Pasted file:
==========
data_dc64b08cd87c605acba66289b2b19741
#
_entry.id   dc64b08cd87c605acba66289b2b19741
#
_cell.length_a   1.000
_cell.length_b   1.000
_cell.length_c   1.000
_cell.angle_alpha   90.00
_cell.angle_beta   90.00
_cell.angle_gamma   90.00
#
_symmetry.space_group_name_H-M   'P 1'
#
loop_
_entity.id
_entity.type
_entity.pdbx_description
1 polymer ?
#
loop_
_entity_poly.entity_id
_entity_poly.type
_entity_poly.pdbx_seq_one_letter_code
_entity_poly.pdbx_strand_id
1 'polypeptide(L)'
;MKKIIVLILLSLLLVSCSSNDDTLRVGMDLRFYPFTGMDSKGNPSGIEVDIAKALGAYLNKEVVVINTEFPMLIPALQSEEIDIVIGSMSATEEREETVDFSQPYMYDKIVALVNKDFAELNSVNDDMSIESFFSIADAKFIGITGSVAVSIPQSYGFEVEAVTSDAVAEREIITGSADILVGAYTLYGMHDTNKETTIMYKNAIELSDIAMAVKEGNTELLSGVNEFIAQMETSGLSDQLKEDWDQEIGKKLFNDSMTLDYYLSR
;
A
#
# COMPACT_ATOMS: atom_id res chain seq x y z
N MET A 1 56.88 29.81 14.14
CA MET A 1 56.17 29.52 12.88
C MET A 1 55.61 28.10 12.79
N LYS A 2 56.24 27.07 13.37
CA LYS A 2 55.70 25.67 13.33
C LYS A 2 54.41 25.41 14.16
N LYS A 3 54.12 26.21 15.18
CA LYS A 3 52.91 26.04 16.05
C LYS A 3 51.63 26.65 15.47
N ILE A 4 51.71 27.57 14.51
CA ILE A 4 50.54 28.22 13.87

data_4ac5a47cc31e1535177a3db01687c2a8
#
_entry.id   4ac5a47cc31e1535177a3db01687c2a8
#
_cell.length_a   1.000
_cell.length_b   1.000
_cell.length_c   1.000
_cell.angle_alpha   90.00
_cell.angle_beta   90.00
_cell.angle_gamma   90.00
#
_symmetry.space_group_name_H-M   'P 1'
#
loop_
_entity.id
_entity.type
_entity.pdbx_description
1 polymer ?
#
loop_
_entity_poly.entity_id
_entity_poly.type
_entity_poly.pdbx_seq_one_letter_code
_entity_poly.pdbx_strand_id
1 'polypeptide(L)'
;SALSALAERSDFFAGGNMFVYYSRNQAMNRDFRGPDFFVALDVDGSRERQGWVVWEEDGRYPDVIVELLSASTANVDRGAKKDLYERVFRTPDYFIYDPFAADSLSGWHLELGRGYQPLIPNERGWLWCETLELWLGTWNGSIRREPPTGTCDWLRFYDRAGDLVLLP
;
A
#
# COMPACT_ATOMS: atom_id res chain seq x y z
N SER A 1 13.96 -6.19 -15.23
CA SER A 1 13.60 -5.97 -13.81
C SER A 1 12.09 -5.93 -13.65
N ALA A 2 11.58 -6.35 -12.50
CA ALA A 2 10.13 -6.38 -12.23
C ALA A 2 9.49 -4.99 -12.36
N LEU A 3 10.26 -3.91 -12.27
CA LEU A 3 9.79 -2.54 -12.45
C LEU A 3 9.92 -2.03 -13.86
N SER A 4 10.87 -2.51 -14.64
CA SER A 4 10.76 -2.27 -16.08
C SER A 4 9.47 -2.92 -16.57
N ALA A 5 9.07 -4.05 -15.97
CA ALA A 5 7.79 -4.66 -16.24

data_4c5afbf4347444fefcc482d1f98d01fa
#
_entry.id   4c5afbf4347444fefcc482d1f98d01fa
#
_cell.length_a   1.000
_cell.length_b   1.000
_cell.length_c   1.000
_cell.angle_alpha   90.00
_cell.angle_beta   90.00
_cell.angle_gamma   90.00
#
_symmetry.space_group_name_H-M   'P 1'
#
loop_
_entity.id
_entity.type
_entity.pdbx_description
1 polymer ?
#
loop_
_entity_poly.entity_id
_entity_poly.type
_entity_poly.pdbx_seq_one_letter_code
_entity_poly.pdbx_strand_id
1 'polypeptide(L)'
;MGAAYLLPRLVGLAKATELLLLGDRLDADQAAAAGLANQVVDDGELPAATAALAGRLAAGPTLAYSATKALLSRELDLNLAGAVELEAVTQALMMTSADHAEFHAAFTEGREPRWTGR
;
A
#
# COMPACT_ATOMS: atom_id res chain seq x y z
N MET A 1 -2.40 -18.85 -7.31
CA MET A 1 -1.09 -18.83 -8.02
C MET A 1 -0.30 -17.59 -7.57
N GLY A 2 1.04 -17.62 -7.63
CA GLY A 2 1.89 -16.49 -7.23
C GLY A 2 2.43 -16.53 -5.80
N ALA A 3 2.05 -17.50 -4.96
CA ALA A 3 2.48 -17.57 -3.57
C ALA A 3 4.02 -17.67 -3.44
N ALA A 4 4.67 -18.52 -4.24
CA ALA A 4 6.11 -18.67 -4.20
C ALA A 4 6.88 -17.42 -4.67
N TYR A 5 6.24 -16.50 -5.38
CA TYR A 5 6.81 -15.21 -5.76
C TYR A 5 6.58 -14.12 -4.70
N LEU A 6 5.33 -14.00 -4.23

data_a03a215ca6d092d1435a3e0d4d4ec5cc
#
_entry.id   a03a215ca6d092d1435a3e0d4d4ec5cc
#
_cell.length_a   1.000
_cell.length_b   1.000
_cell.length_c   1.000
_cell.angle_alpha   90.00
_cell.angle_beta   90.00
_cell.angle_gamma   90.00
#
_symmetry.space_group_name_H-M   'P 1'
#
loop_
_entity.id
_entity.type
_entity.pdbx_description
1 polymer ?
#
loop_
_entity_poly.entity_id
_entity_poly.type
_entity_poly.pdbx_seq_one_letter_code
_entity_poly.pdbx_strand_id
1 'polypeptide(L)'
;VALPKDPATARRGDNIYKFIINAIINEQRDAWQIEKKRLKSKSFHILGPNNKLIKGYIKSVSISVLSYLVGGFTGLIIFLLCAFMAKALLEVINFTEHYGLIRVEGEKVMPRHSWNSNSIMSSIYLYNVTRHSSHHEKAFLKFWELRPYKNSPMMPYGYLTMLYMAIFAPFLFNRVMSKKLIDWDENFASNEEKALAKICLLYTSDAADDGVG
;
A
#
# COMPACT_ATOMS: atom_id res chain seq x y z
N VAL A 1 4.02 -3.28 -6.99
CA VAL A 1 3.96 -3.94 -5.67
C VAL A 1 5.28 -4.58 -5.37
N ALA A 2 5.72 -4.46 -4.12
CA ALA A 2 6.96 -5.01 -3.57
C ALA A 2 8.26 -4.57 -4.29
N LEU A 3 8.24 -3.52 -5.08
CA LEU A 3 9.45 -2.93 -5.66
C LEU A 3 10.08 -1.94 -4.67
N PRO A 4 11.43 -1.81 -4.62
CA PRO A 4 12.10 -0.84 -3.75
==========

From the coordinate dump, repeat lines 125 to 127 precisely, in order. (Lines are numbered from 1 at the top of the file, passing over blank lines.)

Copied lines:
N ALA A 4 4.67 -18.52 -4.24
CA ALA A 4 6.11 -18.67 -4.20
C ALA A 4 6.88 -17.42 -4.67